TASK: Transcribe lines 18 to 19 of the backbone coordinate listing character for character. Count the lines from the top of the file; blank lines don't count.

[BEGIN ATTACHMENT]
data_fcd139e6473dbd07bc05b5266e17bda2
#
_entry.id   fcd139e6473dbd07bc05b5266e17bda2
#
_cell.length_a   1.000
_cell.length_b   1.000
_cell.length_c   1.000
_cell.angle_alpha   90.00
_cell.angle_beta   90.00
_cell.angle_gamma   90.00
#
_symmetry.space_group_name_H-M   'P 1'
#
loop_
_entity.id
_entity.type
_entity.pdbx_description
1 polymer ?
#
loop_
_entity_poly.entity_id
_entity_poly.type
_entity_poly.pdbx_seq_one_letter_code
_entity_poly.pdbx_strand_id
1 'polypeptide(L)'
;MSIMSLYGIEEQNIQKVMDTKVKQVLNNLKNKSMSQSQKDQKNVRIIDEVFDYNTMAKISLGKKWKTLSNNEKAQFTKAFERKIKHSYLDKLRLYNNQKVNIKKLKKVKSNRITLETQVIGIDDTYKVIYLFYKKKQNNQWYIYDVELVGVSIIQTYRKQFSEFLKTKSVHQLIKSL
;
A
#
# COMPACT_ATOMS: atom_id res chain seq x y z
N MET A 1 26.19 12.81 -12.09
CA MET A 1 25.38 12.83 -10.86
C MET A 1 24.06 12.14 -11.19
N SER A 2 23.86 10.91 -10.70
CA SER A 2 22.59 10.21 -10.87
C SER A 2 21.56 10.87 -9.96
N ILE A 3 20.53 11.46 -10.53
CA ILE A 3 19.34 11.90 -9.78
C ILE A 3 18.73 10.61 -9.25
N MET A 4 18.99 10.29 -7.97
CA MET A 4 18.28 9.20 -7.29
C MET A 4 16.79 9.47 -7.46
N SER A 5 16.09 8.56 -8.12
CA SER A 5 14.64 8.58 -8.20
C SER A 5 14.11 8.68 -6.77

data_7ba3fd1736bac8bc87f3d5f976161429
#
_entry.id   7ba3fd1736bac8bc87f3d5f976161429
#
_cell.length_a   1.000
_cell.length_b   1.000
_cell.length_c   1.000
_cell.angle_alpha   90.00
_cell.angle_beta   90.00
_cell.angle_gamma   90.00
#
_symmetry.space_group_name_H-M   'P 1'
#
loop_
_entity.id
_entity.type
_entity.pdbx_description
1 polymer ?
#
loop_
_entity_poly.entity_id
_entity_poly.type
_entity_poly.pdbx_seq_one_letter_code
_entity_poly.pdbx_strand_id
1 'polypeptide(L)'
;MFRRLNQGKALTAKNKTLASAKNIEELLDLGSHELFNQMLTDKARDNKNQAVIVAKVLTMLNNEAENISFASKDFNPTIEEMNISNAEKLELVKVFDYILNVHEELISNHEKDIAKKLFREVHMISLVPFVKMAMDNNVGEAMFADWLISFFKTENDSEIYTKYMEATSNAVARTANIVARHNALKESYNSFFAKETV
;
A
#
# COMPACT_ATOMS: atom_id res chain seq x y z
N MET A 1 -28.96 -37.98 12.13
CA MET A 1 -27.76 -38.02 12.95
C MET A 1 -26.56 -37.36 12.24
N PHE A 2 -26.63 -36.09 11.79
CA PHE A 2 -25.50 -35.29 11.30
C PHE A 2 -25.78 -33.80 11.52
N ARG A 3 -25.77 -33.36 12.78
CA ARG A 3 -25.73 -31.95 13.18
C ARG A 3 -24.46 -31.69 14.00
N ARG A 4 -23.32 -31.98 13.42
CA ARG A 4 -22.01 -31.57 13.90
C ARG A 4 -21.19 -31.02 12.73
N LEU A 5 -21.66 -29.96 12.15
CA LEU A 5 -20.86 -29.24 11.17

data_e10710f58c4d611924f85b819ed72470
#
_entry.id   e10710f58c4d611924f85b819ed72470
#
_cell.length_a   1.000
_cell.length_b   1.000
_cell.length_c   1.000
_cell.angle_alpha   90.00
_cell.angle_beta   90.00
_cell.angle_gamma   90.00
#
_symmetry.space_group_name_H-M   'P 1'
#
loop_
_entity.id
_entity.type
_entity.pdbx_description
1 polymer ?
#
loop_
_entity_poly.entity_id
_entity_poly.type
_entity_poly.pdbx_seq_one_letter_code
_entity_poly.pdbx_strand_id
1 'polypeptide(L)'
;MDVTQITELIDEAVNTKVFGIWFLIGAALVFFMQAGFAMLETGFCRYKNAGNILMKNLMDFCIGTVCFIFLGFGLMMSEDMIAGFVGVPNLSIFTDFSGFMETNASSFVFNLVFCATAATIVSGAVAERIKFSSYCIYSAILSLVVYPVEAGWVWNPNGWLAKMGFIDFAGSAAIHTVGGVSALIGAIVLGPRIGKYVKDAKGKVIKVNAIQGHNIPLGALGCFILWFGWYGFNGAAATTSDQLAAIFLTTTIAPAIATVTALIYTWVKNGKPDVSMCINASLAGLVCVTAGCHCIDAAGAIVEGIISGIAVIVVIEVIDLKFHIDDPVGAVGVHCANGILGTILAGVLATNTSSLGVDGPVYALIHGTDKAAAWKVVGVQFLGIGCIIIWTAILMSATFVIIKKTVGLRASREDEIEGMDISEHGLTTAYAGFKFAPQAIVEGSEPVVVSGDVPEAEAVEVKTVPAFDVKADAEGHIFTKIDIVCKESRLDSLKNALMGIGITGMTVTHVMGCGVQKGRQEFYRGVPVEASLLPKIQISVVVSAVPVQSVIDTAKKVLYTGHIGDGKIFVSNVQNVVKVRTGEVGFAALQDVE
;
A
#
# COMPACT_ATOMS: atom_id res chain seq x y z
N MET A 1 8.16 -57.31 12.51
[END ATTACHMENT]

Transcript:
1 polymer ?
#